Here are some examples to help you out…

Example 1: Someone who has debt collectors after them who won't open their mail because they don't want to deal with it would have a "debt" category that is in distress. Having an inventory of the debt and being in the process of making payments in a settlement agreement would be in stasis. Waiting to hear back about a settlement you proposed I'd also consider to be in stasis, because it's in a place of being managed and there's nothing you can exactly do yet, but you could consider it to be in flux if that feels right to you.

Example 2: Someone who knows they have a health issue but isn't taking steps to keep it under control or to heal from it has a "health" or "wellness" category that's in distress. If they've made the appropriate appointments and are actively in the process of putting together a plan for managing it or if they're awaiting results to find out if there even is something wrong at all, that category is in flux. And if they're actively doing what they need to do to care for themselves or there aren't any health issues then that category is in stasis.

Example 3: If someone is experiencing a lot of unrest in their creative practice, because they are having a block or because they can't seem to master a certain skill, then their "creative practice" category could be in distress. If they're in the middle of a new class or are in a transition of experimenting with new mediums but haven't quite settled on anything yet, then they might be in flux. If they're in the flow and have good momentum going, then they're in stasis.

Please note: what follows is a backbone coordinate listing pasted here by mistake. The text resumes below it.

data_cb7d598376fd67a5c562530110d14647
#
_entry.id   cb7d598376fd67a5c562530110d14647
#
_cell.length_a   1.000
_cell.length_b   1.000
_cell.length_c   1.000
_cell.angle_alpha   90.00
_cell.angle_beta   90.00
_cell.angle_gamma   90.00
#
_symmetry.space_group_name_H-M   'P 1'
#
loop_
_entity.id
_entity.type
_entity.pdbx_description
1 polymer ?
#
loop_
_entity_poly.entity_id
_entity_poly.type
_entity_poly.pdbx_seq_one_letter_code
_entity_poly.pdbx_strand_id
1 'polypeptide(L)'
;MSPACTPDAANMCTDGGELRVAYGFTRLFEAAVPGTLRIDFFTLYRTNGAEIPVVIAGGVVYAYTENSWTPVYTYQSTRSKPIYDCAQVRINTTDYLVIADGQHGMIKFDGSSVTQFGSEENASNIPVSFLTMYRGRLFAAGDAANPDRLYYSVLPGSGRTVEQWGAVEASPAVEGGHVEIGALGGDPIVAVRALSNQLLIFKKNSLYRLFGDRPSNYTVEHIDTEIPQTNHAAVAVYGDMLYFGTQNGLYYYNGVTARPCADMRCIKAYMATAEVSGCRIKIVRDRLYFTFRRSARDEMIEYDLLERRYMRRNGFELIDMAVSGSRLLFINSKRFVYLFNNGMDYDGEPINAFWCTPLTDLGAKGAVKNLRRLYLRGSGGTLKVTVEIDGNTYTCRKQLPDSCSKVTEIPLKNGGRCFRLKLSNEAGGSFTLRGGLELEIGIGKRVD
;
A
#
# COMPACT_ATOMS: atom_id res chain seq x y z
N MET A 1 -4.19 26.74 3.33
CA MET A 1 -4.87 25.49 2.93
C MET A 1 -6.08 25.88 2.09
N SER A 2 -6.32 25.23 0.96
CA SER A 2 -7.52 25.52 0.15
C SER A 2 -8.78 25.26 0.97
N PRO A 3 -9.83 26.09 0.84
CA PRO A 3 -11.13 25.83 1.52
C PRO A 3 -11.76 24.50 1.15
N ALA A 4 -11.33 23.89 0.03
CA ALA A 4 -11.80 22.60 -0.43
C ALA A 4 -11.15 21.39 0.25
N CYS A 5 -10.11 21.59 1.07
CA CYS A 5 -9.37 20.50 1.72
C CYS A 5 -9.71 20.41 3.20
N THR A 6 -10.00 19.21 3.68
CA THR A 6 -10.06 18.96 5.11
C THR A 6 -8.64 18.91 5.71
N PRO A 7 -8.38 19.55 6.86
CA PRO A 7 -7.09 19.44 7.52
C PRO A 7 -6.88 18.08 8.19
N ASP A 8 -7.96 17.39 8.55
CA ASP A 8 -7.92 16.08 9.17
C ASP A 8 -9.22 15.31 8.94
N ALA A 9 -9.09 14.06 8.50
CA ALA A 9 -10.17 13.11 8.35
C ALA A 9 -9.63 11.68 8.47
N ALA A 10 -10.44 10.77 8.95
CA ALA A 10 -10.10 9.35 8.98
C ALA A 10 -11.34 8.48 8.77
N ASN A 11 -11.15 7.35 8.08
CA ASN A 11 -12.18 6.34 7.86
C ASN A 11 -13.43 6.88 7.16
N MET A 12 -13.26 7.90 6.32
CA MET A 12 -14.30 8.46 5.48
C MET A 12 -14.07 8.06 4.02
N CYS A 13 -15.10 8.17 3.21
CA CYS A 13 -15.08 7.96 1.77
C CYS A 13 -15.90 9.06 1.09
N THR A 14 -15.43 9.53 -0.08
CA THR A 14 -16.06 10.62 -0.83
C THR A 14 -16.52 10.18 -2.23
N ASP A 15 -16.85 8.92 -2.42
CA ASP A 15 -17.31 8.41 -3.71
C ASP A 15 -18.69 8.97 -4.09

Notice that it's not about having a category be "perfect" or as you think it should be, it's about having a category be managed to the best of your ability based on where you are right now, or at least knowing where you stand. There aren't hard and fast rules here, because life doesn't work that way. It's all about your impression of things right now when determining the status of each thing.




Step Three

Finally, you want to quickly go through and ask "what was the status of this six months ago?"

Sometimes you'll realize you're doing better than you think, and sometimes you'll see there are some things you've accidentally been neglecting. 




Notes